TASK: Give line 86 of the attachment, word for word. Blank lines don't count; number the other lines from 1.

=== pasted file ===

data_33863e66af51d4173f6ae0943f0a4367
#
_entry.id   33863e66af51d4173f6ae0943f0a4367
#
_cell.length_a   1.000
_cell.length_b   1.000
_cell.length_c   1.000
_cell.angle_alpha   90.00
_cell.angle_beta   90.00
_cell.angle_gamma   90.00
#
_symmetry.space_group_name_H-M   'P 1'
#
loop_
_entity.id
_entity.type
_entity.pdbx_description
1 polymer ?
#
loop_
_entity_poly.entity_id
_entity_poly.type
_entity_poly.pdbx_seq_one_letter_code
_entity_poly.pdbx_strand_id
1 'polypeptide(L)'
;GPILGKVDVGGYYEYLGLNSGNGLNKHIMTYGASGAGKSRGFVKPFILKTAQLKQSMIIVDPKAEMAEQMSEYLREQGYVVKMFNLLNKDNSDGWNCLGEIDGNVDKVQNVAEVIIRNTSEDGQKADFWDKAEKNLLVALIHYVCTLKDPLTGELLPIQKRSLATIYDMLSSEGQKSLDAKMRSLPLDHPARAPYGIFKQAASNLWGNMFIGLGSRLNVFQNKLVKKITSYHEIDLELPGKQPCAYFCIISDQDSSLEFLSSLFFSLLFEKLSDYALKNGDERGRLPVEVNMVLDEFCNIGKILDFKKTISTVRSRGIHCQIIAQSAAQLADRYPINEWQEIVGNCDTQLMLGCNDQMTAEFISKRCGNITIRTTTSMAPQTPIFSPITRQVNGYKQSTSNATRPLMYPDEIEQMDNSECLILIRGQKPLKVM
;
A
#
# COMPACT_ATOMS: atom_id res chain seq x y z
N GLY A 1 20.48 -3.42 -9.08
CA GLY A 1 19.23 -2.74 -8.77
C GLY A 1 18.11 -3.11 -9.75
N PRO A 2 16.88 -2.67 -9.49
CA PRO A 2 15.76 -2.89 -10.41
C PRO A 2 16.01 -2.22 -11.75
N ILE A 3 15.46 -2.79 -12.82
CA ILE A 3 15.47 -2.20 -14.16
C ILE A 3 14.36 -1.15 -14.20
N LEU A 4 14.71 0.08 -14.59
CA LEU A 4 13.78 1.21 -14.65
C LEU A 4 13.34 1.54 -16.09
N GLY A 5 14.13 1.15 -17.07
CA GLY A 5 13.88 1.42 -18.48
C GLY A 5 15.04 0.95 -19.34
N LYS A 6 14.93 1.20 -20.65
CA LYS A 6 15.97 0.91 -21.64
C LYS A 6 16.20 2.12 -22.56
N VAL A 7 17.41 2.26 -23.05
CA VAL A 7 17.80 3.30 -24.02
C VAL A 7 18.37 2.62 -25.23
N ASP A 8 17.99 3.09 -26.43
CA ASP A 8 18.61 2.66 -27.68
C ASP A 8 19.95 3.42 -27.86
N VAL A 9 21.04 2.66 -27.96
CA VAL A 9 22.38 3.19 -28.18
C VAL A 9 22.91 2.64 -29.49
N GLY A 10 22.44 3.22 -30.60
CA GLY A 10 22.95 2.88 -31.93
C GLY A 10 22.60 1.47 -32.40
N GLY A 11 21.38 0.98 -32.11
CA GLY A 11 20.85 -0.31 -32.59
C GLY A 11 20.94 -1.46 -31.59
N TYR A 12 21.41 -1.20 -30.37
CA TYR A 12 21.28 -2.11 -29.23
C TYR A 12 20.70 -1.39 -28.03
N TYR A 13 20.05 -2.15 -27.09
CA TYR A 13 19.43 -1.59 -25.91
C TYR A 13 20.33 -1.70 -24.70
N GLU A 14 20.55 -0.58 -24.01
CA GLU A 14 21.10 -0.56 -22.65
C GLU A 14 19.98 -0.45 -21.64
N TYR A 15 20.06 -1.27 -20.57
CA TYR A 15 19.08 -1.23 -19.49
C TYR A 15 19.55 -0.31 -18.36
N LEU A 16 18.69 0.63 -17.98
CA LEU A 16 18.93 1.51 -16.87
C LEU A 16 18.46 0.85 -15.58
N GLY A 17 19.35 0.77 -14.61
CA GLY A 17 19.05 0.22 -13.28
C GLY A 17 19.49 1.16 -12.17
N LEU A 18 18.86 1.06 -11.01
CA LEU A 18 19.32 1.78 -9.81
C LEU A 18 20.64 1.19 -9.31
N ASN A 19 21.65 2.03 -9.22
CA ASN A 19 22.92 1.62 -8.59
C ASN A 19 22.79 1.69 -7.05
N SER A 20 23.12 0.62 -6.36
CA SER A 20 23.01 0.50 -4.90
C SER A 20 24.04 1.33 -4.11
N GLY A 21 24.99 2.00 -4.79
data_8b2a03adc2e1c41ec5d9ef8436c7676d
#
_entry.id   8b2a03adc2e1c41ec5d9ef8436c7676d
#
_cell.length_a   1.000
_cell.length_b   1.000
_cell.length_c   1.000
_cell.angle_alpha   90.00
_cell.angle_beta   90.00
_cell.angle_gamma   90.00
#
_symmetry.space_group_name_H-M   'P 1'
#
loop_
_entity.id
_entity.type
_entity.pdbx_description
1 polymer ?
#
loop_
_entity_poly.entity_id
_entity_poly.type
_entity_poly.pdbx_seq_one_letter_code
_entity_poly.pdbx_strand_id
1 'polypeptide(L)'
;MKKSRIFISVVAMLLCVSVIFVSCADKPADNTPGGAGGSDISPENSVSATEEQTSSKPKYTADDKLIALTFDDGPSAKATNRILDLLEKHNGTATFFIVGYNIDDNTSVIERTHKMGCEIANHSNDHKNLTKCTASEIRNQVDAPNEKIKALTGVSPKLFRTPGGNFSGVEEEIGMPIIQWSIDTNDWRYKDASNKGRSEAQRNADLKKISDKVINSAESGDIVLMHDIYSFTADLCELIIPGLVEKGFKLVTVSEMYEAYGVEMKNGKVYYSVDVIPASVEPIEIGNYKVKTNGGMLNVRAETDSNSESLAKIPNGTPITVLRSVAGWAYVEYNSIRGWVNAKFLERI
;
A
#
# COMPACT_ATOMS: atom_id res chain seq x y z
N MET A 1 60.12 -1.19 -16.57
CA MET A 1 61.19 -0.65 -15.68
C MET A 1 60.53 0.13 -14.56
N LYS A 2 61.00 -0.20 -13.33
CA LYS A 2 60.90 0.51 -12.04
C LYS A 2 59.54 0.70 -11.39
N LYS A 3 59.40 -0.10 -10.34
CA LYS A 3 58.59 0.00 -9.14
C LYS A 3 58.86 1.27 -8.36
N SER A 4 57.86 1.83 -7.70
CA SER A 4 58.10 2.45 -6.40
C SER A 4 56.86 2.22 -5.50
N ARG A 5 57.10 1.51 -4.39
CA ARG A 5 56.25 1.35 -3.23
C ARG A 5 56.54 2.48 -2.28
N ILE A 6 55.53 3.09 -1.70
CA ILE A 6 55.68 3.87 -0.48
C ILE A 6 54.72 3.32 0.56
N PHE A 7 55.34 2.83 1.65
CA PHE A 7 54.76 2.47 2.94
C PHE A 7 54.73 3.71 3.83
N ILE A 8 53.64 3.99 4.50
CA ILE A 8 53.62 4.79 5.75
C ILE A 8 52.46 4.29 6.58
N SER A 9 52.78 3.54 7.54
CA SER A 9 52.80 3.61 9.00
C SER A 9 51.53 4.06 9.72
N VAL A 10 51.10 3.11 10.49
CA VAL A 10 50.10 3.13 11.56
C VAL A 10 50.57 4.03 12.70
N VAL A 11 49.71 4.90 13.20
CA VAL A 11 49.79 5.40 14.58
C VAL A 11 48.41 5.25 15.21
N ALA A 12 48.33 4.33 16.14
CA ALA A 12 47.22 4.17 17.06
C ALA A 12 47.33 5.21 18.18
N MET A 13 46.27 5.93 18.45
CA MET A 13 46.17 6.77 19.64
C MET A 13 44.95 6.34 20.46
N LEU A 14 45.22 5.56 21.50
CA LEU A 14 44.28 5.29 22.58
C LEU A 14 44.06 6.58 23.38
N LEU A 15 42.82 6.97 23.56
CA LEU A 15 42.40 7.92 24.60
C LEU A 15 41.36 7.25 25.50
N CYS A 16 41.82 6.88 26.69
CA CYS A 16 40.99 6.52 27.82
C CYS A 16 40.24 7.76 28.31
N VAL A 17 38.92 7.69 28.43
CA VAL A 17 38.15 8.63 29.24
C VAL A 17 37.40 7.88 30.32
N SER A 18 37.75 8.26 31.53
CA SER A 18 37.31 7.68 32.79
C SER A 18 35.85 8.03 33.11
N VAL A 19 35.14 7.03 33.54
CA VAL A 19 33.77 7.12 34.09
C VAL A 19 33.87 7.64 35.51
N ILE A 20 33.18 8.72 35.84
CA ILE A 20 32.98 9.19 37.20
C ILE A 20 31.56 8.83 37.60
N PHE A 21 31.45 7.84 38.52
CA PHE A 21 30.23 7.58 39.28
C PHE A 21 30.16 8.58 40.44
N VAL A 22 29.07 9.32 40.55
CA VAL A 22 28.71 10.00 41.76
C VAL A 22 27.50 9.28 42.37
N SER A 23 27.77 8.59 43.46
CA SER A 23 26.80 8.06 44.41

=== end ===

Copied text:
CA ASN A 19 22.92 1.62 -8.59